The Solicitors Regulation Authority is taking an average of seven months to license an alternative business structure, and 20% of applications have taken longer than nine months to process.

Schedule 11 of the Legal Services Act prescribes that the decision period must be six months from the date an application is made, in accordance with the SRA Authorisation Rules. The regulator may, with advance notice, extend this time frame provided the total decision period does not exceed nine months.

So, presumably, the SRA is in breach of the rules? Not exactly. From a careful reading of rules 2 and 5, one will observe that the six-month decision period does not commence until the applicant has: a) submitted the stage 2 application; b) responded to any further queries the SRA has in relation to the application; and c) paid the appropriate fee.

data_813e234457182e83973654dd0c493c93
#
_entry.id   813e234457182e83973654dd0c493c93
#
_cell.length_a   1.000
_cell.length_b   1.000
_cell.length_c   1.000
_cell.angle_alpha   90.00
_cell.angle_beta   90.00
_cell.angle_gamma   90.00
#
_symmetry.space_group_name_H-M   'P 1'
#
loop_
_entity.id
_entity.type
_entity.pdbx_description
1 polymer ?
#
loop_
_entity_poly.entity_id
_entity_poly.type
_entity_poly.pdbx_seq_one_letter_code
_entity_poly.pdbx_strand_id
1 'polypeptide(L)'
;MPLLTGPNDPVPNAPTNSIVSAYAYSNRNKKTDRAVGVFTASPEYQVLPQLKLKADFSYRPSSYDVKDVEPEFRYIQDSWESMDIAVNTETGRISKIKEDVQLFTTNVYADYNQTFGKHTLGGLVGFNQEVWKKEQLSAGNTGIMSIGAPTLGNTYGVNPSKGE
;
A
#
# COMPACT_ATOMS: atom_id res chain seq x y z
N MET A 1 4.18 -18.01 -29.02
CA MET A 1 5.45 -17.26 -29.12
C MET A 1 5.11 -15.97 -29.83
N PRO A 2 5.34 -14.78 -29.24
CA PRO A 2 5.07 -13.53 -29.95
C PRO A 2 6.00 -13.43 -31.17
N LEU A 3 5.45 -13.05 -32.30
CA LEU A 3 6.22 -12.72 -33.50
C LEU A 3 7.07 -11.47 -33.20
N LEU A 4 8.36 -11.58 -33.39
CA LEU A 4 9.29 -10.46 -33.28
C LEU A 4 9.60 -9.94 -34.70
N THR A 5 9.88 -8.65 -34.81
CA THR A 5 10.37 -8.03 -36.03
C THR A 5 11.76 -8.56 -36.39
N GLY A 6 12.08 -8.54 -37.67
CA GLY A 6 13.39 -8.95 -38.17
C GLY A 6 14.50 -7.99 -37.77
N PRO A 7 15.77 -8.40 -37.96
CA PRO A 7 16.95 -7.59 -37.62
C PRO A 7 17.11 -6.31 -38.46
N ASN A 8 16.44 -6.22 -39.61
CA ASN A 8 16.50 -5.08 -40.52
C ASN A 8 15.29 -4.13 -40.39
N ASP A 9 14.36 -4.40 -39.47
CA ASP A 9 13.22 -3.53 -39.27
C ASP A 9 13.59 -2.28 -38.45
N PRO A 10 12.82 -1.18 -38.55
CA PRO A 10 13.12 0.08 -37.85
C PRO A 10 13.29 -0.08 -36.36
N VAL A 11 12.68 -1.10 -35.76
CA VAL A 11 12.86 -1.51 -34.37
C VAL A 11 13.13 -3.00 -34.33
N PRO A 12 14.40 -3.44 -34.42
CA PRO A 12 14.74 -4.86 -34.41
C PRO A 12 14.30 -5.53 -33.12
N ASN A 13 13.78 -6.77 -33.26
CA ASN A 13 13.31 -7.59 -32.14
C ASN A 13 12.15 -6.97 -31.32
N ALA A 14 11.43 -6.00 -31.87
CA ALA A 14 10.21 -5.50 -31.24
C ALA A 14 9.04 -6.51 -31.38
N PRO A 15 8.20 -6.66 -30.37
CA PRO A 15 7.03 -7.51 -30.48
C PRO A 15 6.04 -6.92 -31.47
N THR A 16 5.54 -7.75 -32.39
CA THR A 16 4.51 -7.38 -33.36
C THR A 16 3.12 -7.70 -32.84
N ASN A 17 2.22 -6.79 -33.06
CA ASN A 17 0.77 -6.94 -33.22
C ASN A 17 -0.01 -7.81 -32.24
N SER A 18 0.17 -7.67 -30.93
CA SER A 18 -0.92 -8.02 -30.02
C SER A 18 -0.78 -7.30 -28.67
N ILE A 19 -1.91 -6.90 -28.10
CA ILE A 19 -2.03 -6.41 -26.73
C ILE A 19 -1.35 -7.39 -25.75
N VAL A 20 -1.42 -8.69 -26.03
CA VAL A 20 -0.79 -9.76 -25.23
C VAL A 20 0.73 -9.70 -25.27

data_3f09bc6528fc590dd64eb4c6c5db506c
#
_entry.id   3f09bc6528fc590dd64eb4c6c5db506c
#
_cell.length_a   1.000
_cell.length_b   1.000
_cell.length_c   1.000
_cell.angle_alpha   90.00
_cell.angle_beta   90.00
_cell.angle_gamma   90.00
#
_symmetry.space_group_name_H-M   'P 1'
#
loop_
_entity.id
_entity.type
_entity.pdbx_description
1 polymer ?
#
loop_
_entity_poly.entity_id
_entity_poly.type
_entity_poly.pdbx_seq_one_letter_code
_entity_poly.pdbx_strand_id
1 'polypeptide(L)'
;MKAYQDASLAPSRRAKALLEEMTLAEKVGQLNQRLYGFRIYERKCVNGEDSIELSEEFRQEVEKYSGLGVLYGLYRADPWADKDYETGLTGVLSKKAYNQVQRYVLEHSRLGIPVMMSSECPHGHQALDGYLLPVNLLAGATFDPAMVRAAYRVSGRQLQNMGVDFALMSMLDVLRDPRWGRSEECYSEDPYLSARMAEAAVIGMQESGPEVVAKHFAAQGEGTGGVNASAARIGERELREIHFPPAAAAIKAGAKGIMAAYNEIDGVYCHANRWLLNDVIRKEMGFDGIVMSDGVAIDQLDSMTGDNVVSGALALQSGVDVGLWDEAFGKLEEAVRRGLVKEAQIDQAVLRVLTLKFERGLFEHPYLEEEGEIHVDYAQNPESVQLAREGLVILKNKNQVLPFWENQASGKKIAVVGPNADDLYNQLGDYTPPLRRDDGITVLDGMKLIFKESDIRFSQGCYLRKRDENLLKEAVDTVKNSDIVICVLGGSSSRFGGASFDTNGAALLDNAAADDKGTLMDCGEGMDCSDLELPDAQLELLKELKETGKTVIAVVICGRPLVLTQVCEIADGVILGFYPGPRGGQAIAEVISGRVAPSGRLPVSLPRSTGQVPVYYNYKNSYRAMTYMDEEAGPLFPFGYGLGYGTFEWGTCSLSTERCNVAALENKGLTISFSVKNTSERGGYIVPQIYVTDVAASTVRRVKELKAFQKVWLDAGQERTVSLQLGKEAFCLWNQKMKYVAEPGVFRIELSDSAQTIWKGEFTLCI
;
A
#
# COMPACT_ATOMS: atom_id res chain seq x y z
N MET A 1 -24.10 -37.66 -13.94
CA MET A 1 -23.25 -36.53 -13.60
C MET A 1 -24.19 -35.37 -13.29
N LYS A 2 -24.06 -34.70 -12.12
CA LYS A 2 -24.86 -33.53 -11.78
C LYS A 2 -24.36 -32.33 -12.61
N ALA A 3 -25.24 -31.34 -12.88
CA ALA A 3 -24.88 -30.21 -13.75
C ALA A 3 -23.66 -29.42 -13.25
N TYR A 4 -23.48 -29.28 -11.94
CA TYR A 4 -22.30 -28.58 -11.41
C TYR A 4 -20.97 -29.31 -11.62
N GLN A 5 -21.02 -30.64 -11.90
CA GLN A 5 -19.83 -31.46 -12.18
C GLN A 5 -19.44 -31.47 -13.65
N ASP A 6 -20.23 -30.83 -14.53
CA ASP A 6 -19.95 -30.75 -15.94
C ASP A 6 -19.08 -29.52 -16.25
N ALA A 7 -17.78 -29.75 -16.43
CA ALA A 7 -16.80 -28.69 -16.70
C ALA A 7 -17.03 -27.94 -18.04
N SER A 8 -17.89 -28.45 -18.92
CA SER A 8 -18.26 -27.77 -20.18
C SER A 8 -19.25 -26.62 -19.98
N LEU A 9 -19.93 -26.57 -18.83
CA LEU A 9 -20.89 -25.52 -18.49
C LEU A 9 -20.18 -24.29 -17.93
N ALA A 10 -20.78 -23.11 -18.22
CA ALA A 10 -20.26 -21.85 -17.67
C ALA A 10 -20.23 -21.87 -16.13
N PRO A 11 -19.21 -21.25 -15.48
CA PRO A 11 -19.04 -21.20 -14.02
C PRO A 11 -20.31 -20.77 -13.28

However, in assessing the application and deciding whether or not there are any further questions arising from the information submitted, the SRA is not subject to any timescales. The regulator is therefore at liberty to request the fee and trigger the six-month clock whenever it chooses. And if the applicant has provided answers to all further questions, why does the SRA need another six to nine months?

Despite criticising the SRA and pointing out that the Legal Services Act requires the end-to-end application process to be completed within nine months, the LSB is apparently going to give the SRA ‘the space it needs’ to address the issues. Perhaps the super-regulator should instead be asking the SRA why its rules are inconsistent with the Legal Services Act and prejudicial to applicants.

Adam Entwistle, Weightmans, Liverpool